Commercial real estate landlords are still offering “considerable” incentives to tenants in a competitive lettings market, according to a report.

The IPD UK Lease Events Review, sponsored by the British Property Federation and Strutt and Parker, found rent-free periods have risen in length to 10.1 months on average – up 43% from 5.7 months in 2007.

The research showed that landlords were offering occupiers better deals to avoid the risk of empty properties, with 49% of tenants choosing to stay in the same place rather than move.

More than three-quarters of those deciding not move are paying either the same or lower rent.

IPD said rising rents and lease lengths were nevertheless good news for landlords – who look to commercial real estate for its stable income yields.

Ian Fletcher, director of policy at the BPF, said landlords and investors were benefiting from longer leases and fewer insolvencies. 

“Record rent-free periods, however, suggest we are still some way from seeing the occupier market return to its pre-recession strength,” Fletcher said.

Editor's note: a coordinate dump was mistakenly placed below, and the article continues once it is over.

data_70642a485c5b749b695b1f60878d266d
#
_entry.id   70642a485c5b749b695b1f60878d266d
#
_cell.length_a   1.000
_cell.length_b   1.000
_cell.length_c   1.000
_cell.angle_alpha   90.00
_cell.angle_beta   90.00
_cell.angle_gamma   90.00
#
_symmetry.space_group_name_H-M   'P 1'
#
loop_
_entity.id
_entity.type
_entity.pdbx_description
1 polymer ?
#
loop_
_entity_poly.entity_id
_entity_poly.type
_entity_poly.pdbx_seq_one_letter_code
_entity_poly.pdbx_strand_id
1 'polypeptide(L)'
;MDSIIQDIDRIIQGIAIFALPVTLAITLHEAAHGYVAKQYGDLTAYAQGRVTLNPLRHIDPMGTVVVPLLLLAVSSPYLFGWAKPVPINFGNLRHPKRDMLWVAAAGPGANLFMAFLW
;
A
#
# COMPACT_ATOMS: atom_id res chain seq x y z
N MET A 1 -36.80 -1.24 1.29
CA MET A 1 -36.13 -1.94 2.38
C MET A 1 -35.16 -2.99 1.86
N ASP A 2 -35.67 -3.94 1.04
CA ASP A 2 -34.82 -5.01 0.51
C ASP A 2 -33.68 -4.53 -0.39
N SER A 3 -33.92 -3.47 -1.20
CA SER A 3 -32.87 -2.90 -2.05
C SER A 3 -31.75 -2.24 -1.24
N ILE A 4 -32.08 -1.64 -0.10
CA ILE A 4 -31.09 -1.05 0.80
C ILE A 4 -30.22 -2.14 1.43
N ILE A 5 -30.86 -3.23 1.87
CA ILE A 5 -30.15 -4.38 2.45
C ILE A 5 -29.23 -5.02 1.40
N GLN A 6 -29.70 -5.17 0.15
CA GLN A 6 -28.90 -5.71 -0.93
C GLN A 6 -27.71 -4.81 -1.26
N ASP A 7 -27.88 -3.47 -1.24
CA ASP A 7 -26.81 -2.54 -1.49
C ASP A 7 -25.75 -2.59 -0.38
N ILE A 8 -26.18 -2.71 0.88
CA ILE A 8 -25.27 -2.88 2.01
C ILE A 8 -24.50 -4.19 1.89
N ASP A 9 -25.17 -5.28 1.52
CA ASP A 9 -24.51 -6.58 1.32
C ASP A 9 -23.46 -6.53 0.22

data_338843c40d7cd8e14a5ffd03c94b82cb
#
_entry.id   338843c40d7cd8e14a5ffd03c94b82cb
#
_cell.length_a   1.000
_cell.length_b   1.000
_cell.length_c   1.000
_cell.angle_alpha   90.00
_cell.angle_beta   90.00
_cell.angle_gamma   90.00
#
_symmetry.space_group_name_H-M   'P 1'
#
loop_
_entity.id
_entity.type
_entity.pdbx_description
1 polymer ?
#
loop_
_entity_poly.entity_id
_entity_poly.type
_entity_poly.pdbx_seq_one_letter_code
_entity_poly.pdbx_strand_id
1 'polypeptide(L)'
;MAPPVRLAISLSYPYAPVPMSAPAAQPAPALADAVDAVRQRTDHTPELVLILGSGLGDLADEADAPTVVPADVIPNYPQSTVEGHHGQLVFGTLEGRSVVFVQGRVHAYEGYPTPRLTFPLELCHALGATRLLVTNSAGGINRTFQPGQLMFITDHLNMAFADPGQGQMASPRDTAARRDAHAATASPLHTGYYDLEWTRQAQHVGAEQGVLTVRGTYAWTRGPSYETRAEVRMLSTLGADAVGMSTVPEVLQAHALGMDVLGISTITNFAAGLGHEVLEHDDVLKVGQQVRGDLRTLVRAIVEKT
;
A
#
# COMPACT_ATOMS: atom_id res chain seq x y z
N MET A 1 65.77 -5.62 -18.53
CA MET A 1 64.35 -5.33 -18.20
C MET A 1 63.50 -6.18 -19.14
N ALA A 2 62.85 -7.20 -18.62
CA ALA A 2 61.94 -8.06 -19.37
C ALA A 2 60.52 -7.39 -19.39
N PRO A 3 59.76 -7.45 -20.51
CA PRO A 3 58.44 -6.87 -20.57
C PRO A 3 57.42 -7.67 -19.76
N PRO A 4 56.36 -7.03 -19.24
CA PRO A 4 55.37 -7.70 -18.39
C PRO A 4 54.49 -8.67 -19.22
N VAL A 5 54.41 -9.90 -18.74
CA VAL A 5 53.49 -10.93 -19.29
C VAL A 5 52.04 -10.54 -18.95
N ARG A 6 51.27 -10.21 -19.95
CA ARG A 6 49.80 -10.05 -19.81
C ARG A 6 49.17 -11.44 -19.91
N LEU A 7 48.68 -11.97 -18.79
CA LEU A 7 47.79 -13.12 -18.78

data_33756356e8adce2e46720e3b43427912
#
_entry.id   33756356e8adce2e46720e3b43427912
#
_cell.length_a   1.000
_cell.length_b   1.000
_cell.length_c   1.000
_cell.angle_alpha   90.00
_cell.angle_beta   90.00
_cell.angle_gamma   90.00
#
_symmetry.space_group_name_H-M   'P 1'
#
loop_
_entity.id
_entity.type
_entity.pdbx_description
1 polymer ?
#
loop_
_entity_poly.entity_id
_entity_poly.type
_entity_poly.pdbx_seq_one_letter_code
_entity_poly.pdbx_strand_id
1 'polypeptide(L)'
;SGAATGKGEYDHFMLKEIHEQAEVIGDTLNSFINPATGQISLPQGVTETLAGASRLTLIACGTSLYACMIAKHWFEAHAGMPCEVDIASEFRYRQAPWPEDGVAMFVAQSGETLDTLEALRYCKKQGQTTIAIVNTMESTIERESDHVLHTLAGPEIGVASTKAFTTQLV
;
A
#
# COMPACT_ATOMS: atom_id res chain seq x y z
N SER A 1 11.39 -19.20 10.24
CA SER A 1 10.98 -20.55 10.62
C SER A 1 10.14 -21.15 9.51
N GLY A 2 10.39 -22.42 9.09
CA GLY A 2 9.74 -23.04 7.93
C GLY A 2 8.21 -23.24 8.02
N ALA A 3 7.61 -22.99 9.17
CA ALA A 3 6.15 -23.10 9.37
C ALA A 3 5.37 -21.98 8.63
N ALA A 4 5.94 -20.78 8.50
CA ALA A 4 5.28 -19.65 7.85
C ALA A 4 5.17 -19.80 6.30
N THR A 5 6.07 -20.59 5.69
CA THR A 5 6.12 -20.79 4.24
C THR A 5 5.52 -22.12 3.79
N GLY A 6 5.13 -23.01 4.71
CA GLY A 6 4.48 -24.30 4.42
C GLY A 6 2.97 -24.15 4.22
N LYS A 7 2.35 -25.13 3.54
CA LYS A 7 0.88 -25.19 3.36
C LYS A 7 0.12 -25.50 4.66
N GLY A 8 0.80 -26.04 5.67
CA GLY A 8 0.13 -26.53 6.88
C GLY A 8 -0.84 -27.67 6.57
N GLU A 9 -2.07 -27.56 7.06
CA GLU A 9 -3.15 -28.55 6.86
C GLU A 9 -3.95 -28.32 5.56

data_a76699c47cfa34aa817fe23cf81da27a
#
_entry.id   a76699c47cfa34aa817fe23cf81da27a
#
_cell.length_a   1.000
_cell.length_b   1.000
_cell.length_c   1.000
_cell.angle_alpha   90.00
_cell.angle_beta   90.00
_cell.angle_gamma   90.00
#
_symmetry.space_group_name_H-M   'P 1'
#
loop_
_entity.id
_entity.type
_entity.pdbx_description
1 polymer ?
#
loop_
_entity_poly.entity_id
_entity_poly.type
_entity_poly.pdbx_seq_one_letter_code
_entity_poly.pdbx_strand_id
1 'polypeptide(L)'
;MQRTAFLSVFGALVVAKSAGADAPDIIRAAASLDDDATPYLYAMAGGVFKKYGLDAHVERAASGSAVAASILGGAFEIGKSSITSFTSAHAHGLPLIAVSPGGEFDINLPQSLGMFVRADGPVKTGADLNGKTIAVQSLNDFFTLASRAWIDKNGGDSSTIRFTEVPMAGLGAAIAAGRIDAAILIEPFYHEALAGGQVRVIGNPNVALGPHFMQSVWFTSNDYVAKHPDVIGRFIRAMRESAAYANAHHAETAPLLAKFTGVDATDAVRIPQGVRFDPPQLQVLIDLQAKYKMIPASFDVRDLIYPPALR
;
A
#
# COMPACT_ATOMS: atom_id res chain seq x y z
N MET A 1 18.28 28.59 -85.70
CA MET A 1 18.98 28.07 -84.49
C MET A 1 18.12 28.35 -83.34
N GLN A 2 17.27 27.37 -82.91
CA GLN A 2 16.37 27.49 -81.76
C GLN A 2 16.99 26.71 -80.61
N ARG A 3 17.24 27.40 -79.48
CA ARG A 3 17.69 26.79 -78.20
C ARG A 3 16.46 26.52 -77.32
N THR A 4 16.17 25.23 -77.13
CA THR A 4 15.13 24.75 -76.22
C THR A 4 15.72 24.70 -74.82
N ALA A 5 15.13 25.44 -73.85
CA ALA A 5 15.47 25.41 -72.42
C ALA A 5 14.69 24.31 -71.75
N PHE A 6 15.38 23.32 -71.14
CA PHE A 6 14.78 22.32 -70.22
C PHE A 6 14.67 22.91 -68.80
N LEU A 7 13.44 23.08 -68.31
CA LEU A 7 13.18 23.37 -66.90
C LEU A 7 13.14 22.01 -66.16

“A corner has been turned, and steady progress is being made towards recovery of our sector’s customers, with a climate for some good deals to be done.”

The survey of more than 90,000 leases across the UK found that new property lease lengths rose to 6.8 years in 2014, their highest since 2008. 

IPD said optimism among occupiers of UK retail and office sectors shops was growing, with new commercial property lease lengths hitting a six-year high.

Income lost through insolvencies fell to 4.7%, the lowest since 2010. 

Overall, the average length of a newly signed lease declined to less than six years during the height of the recession, as landlords scrambled to secure tenants.

Insolvencies had led to landlords losing 6.2% of their income each year at their peak.

But economic improvements – and the ability to lock-in favourable terms – are leading to tenants signing up to longer leases. 

Rental values for commercial property – a further indicator of demand from occupiers – have also risen, by 2.2% in the first three quarters of 2014, more than double the 0.9% recorded for the entire year of 2013. 

Leasing conditions varied considerably by sector and geography, particularly between office and retail tenants.